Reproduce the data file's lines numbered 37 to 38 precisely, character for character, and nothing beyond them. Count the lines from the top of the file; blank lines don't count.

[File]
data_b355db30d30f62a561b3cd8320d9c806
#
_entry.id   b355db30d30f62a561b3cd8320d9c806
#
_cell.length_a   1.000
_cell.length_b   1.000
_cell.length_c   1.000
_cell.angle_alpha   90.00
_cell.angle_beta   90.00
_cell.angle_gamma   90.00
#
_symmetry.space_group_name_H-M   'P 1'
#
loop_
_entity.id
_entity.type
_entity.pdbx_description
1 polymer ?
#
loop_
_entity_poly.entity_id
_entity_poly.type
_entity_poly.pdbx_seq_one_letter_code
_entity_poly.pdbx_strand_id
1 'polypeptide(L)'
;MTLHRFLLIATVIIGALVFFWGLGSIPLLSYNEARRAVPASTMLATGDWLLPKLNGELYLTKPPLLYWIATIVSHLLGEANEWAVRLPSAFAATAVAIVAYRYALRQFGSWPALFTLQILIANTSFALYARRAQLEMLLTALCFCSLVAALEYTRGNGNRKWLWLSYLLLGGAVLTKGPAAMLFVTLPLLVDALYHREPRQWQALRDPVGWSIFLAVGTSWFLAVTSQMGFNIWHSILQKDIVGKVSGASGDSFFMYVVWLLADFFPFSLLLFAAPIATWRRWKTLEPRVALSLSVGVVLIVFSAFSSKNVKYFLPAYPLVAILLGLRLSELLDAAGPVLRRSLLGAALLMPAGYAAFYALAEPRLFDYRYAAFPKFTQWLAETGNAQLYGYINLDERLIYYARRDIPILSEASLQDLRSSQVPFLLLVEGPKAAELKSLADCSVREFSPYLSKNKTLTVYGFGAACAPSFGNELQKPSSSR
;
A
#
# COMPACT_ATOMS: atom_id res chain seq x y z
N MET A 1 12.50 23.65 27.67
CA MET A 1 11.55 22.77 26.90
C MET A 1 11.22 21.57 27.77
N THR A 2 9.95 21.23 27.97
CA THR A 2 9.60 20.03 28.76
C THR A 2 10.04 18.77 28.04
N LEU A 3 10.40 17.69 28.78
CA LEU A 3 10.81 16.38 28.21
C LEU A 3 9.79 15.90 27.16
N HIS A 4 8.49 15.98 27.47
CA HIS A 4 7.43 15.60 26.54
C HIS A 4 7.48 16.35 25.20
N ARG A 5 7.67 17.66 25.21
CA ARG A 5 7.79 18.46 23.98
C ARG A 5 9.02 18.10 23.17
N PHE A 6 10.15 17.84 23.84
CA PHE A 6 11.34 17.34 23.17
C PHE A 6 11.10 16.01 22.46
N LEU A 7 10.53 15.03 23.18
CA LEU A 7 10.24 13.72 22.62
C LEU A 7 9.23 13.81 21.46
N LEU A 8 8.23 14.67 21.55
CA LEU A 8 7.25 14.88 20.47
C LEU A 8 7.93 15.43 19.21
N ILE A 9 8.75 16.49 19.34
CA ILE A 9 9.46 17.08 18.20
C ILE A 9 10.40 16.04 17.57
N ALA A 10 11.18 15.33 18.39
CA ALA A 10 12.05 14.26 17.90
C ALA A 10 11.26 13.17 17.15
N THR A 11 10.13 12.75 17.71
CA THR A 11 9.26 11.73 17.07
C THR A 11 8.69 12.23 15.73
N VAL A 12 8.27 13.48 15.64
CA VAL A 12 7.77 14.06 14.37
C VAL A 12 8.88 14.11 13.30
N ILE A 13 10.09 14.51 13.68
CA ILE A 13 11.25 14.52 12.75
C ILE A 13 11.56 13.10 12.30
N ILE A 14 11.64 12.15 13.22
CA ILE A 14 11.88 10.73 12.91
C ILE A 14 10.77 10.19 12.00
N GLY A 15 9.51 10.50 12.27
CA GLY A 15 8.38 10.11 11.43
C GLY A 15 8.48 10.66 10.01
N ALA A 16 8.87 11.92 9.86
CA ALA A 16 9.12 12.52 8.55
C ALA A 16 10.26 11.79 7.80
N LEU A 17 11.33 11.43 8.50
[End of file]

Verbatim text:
N LEU A 3 10.40 17.69 28.78
CA LEU A 3 10.81 16.38 28.21